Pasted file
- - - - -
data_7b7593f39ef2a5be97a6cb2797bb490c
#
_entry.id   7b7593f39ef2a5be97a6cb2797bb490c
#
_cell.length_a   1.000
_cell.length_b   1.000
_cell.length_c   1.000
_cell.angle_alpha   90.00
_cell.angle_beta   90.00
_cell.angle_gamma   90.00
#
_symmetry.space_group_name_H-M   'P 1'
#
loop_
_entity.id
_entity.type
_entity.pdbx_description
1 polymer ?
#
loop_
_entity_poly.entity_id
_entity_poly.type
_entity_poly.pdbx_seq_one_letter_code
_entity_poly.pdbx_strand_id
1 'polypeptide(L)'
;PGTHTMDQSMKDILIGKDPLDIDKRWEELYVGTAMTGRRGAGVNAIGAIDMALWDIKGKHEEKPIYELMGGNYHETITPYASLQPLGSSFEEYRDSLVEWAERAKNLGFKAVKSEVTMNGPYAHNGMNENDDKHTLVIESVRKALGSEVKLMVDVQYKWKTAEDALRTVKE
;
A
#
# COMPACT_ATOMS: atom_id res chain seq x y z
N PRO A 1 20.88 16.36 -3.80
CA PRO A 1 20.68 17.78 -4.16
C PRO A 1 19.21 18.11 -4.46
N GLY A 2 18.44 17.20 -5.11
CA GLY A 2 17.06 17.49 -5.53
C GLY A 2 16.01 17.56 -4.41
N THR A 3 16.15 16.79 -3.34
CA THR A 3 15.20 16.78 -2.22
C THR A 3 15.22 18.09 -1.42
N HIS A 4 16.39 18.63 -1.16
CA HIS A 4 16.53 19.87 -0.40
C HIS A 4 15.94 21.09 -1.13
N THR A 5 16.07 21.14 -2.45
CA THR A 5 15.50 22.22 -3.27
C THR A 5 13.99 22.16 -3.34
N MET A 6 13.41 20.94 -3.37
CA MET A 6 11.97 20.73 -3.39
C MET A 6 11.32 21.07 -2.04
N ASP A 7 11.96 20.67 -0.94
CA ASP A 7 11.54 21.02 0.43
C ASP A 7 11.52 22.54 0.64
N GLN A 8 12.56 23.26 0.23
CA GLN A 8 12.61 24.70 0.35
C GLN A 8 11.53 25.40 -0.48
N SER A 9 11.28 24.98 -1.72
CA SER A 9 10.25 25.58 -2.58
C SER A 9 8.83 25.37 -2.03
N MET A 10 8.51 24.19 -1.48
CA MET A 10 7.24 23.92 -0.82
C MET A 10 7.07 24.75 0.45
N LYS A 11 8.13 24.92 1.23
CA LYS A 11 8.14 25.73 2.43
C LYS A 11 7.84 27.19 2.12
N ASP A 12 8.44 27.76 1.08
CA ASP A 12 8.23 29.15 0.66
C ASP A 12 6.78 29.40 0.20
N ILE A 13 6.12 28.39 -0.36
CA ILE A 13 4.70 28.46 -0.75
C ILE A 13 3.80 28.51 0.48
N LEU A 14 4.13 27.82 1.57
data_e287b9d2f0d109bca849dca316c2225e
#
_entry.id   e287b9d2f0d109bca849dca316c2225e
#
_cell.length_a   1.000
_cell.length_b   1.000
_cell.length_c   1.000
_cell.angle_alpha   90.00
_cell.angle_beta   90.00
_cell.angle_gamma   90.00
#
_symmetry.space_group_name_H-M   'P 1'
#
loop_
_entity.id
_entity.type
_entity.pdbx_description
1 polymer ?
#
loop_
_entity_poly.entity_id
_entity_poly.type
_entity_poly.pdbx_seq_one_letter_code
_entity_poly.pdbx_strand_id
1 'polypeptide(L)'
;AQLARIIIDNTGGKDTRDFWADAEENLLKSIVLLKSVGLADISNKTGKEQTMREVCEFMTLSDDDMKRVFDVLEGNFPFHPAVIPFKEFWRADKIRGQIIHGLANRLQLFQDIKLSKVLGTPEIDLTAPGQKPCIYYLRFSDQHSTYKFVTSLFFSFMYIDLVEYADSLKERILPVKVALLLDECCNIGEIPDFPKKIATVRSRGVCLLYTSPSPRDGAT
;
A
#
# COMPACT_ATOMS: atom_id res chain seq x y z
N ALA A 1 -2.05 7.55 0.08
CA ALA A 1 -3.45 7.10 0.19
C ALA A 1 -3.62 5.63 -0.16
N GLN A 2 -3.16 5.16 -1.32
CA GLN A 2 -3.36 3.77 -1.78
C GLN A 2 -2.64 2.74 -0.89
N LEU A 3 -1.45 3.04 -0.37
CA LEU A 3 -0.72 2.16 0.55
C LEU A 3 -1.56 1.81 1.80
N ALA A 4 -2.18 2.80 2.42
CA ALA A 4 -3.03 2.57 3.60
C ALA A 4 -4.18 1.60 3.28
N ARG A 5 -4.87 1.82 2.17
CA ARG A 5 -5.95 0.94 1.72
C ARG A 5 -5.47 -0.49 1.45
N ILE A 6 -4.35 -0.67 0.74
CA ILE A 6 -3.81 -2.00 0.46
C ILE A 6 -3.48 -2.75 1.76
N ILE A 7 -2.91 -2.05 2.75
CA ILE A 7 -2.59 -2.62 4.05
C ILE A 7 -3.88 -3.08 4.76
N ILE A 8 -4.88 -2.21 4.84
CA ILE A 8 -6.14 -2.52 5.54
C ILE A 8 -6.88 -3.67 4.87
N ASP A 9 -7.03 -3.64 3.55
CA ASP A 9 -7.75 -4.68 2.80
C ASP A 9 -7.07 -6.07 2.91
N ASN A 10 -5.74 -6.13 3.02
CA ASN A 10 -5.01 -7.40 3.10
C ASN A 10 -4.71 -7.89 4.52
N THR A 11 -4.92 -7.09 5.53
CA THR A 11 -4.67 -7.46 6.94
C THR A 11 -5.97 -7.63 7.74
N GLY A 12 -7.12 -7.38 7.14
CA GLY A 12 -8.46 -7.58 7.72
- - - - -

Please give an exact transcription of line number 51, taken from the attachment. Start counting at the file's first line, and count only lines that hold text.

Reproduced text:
C ASP A 7 11.52 22.54 0.64